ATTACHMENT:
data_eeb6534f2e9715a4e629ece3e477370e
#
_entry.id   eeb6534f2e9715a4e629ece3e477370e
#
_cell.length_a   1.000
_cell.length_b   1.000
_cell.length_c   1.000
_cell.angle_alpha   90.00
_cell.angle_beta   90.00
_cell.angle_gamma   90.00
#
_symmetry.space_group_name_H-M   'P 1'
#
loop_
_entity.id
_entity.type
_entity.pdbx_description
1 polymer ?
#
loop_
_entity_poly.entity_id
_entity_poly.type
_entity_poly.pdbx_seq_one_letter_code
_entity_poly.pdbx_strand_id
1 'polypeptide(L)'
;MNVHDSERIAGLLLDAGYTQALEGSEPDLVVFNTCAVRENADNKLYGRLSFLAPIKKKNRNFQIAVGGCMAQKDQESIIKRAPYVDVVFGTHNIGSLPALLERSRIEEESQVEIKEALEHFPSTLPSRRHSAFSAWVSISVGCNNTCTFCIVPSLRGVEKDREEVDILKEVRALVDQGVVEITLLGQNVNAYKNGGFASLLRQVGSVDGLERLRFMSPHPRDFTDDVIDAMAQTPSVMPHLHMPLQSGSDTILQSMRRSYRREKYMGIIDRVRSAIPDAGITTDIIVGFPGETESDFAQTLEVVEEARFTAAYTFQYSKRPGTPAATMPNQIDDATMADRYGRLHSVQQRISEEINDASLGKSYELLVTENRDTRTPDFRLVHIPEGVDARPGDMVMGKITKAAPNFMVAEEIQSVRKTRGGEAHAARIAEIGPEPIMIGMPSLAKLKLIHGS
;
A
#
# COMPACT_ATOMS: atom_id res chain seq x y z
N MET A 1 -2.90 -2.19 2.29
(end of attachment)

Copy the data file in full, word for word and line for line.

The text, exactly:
data_eeb6534f2e9715a4e629ece3e477370e
#
_entry.id   eeb6534f2e9715a4e629ece3e477370e
#
_cell.length_a   1.000
_cell.length_b   1.000
_cell.length_c   1.000
_cell.angle_alpha   90.00
_cell.angle_beta   90.00
_cell.angle_gamma   90.00
#
_symmetry.space_group_name_H-M   'P 1'
#
loop_
_entity.id
_entity.type
_entity.pdbx_description
1 polymer ?
#
loop_
_entity_poly.entity_id
_entity_poly.type
_entity_poly.pdbx_seq_one_letter_code
_entity_poly.pdbx_strand_id
1 'polypeptide(L)'
;MNVHDSERIAGLLLDAGYTQALEGSEPDLVVFNTCAVRENADNKLYGRLSFLAPIKKKNRNFQIAVGGCMAQKDQESIIKRAPYVDVVFGTHNIGSLPALLERSRIEEESQVEIKEALEHFPSTLPSRRHSAFSAWVSISVGCNNTCTFCIVPSLRGVEKDREEVDILKEVRALVDQGVVEITLLGQNVNAYKNGGFASLLRQVGSVDGLERLRFMSPHPRDFTDDVIDAMAQTPSVMPHLHMPLQSGSDTILQSMRRSYRREKYMGIIDRVRSAIPDAGITTDIIVGFPGETESDFAQTLEVVEEARFTAAYTFQYSKRPGTPAATMPNQIDDATMADRYGRLHSVQQRISEEINDASLGKSYELLVTENRDTRTPDFRLVHIPEGVDARPGDMVMGKITKAAPNFMVAEEIQSVRKTRGGEAHAARIAEIGPEPIMIGMPSLAKLKLIHGS
;
A
#
# COMPACT_ATOMS: atom_id res chain seq x y z
N MET A 1 -2.90 -2.19 2.29